For patients with inflammatory dermatoses, applying an emollient and allowing it to dry before applying a topical corticosteroid (TCS) may be beneficial, as reported in study findings published in the Journal of the European Academy of Dermatology and Venereology.
The combined use of a TCS and emollient in the management of patients with inflammatory dermatoses can be difficult for patients and challenging for healthcare professionals regarding the sequence and time between application of the 2 products.
When vehicle ingredients from a TCS and an emollient product are combined during an application, an in situ formulation develops in a locally limited area. How well they mix depends on the physicochemical properties of the vehicle ingredients of both products, as well as the sequence and time between the applications, noted the researchers.
Study authors conducted an experiment to visualize the effect when a TCS and an emollient are combined on patients’ skin. When a TCS was applied first, a hydrophilic emollient could not dissolve the lipophilic TCS vehicle ingredients, and a lipophilic emollient was able to dissolve the lipophilic TCS vehicle very well. In the latter case, the TCS was administered over the full application area of the emollient, which is undesirable as it increases the application area and percutaneous absorption of the TCS. This finding applied to TCS cream and ointment.
“As TCS cream and ointment are both very lipophilic, the observation is thus independent of product format,” stated the researchers. “When hydrophilic or lipophilic emollients were applied first and then TCS, the latter remained locally.”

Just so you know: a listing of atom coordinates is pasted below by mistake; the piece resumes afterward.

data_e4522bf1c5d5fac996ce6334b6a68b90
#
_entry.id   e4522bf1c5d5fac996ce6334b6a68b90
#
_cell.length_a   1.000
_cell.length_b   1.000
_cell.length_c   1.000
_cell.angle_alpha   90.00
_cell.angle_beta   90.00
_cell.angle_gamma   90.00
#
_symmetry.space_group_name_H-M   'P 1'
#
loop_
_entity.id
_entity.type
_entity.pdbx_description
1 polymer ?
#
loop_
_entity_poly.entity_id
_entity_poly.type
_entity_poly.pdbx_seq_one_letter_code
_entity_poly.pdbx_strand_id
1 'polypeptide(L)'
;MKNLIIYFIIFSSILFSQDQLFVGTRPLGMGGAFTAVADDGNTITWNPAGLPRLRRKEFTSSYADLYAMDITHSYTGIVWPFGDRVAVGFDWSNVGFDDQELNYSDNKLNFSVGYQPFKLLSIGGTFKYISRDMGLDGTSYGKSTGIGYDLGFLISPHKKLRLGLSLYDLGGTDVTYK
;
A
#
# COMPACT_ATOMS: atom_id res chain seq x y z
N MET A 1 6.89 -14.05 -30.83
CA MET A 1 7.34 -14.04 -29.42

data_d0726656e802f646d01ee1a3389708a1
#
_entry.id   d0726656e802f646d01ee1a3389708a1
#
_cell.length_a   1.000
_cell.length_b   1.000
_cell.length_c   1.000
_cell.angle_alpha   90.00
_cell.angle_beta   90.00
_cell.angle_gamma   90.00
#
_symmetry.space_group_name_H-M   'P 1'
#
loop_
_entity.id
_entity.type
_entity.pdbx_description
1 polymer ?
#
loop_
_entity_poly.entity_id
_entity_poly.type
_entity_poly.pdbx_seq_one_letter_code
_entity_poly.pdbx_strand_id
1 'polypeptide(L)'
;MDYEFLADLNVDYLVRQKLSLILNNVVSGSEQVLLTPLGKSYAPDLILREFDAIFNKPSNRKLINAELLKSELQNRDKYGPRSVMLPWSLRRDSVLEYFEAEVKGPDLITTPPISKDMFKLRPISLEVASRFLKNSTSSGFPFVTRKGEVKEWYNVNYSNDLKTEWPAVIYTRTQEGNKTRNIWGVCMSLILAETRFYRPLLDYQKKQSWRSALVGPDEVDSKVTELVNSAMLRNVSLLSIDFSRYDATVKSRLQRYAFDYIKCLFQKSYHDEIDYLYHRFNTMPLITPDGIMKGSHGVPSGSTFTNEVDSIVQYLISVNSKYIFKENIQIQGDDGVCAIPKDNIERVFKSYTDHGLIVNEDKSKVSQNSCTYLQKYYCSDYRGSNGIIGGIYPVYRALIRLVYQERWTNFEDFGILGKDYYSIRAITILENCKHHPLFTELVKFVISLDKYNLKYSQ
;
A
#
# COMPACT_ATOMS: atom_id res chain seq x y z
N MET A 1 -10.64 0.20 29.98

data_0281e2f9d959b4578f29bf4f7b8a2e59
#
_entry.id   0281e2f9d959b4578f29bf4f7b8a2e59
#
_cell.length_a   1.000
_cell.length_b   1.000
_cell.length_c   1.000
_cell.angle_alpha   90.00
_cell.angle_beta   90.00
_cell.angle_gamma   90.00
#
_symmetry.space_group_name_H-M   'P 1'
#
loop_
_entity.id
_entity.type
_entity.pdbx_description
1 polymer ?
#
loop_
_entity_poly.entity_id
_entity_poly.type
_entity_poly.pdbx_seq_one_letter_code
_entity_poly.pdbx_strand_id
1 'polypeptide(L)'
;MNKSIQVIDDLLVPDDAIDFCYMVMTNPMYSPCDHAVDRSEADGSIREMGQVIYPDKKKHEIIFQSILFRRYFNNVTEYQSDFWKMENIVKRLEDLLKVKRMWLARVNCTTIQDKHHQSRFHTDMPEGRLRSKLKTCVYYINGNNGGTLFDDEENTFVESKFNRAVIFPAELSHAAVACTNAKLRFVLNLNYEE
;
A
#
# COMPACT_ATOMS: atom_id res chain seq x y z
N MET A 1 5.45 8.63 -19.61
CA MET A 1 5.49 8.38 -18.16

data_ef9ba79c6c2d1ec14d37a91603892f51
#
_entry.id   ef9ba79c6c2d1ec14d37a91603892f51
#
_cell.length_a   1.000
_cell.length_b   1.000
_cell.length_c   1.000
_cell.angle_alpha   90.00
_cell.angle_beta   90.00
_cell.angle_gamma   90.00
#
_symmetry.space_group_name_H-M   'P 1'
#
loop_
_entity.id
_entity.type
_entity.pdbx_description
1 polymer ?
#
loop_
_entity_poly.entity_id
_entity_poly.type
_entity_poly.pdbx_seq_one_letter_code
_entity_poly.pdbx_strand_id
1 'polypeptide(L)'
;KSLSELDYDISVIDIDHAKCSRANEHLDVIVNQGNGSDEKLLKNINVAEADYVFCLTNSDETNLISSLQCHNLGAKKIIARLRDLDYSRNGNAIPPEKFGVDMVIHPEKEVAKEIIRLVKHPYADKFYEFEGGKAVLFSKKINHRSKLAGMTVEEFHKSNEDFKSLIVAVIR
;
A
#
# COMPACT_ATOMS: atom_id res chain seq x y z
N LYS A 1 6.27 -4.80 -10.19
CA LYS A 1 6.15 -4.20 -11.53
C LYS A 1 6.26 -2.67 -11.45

Results from the experiment showed that when 2 topicals are combined on a patient’s skin, even if 1 formulation has been “absorbed” or “dried up,” the subsequent formulation may redissolve the vehicle ingredients of the initially applied formulation. This finding depends on physicochemical characteristics such as hydrophilicity and lipophilicity of both formulations. In addition, vehicle designations are not appropriate to make recommendations, because they do not provide reliable indications for the physicochemical properties of the products and vehicle changes after application, according to the investigators.
“We recommend applying the emollient first and then — after a drying time of several minutes to allow evaporation of volatile ingredients — the TCS to prevent unnecessary distribution of TCS over skin areas larger than intended,” the researchers advised.
The order of application of a TCS and emollient did not appear to affect the treatment efficacy, noted the study authors.
“For practical reasons, it may be more convenient for patients to split product application according to the time of day (morning/evening),” the investigators stated. “Other application modalities may also be practical to increase patients’ adherence.”
Surber C, Robertis J, Reinau D. Topical corticosteroid (TCS) or emollient product: which to apply first? J Eur Acad Dermatol Venereol. Published online December 4, 2022. doi:10.1111/jdv.18797